by Antonella De Giuli
Everyone knows there is an art to living well. Huge industries are based on optimizing the human experience: there are tips and tricks and routines to make us healthier, help us manage our time better, improve our quality of life, and just get more out of our finite days on this earth.
However, one of the most impactful health habits is often overlooked: the power of sleep.
Many people consider the time spent sleeping useless, lost moments which could be used for more important activities. Who hasn’t wished for just a few more hours in a day? 24 seems an unreasonable limitation. Certainly, how could we waste them sleeping? No wonder people say “I’ll sleep when I’m dead” the world over.
Reality, however, paints a different picture. Science has long told us that in order to work well, we must rest well first. Good sleep has been shown to increase creativity and attention, sharpen memory, and improve the ability to solve complex problems. In addition, it also helps to prevent weight gain, lowers stress levels and reduces the risk of developing anxiety and depression. Rather than a waste of precious hours, a good night’s sleep tonight is an investment in a fulfilling life tomorrow.
Sleep, if you must, but sleep well
Both the quantity and quality of rest are essential for our health. As a basic guideline, aim to be asleep at least seven to eight hours before you plan on waking up. While this may seem simple, it is nonetheless a necessity to keep our body running smoothly and to have the energy to face the day before us.
Where possible, try not to eat too late (no later than 8 or 8:30) and try to go to sleep after having finished the digestive process. Difficult as it might be, try to keep your coffee intake down- two or three cups over the course of the day is a reasonable limit.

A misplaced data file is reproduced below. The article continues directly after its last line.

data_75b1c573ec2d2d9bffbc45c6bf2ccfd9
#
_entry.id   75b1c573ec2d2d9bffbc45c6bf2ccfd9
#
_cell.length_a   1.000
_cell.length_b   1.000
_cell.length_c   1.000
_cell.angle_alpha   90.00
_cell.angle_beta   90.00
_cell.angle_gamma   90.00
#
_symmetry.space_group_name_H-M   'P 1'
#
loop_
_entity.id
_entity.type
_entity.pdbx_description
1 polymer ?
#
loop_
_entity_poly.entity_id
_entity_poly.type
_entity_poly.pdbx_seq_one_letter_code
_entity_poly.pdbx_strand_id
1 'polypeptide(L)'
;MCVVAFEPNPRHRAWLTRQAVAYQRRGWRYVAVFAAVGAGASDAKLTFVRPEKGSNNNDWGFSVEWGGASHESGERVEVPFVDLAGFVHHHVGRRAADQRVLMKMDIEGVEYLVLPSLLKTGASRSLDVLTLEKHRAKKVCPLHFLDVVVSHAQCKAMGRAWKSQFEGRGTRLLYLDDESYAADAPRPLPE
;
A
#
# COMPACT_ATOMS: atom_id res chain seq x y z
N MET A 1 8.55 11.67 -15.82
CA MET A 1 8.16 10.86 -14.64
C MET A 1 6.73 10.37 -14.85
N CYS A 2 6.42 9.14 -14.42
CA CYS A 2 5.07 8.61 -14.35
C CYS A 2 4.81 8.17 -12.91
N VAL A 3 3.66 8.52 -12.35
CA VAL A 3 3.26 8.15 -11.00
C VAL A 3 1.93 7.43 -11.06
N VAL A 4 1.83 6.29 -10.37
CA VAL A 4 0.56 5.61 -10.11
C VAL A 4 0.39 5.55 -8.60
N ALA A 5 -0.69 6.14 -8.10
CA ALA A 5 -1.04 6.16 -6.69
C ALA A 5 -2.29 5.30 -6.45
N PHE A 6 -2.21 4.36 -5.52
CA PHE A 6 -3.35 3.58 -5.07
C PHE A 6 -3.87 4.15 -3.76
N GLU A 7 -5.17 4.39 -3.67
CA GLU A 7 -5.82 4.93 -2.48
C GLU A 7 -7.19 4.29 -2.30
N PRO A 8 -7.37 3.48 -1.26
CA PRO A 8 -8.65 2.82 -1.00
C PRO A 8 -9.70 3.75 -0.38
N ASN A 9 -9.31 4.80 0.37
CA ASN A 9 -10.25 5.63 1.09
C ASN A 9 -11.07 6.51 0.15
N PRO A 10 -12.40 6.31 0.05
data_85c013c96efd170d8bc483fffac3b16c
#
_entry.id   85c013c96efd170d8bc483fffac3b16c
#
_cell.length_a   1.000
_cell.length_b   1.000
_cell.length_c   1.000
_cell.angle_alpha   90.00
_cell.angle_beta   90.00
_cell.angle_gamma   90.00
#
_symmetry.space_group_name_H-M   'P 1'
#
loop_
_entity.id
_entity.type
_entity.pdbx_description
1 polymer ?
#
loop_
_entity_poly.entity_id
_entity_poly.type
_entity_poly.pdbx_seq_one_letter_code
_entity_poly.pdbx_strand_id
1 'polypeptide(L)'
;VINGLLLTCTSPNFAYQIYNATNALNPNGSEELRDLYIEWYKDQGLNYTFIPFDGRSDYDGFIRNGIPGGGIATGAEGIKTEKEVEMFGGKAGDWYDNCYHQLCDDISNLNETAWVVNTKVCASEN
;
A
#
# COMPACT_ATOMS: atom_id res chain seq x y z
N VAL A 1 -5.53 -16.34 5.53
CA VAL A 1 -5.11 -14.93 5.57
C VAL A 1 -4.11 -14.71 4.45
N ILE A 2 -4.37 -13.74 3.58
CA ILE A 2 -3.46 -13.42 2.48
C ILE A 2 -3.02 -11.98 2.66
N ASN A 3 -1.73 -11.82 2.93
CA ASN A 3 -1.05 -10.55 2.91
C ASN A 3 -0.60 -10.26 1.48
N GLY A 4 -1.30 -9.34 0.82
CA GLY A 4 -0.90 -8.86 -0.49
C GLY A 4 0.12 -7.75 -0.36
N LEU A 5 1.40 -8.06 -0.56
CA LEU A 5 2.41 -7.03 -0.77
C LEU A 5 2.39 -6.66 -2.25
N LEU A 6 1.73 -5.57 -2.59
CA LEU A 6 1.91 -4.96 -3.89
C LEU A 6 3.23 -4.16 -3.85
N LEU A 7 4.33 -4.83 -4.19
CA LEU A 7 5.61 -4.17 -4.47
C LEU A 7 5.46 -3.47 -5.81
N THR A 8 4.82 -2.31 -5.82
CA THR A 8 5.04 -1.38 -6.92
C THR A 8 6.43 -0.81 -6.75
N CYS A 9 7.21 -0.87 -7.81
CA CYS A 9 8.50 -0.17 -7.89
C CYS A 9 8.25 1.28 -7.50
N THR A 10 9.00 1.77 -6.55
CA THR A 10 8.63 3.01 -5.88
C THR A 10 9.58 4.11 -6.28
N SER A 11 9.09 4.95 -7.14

And don’t drink alcohol in the later evening, as it inhibits our ability to reach the deep, restful stages of sleep.
Perhaps most important is the last hour before bed. As you wind down, progressively reduce the stimuli for our brain to help prepare it for rest. Keep your sleeping environment quiet and dark; light signals to our brain that it must be alert, and noises disturb our sleep, making it light and fragmented. Avoid staring at the TV, computer, or a tablet during this time, as the blue light emitted by LCD screens interferes with the production of melatonin, the brain’s “shut-down” chemical. Electronic devices should be off, or even in another room if necessary. This means cell phones too- resist the temptation to read emails or check social media in bed, as you will unknowingly be keeping yourself from the very rest you seek.
Instead, you can rediscover the pleasure of reading a good book (not digital, of course), have a good chat, try meditating, or go out for a walk. Try to find something you enjoy that doesn’t require much mental effort which you can use to end the evening positively. Finally, before turning off the light, try thinking of a positive event that happened in our day; find a single moment, whether it seemed major or not, that made you happy, and rest easy with gratitude for the memories of today, ready to make more tomorrow.
“Success is being able to lie down every night with a peaceful soul” – Paulo Coelho
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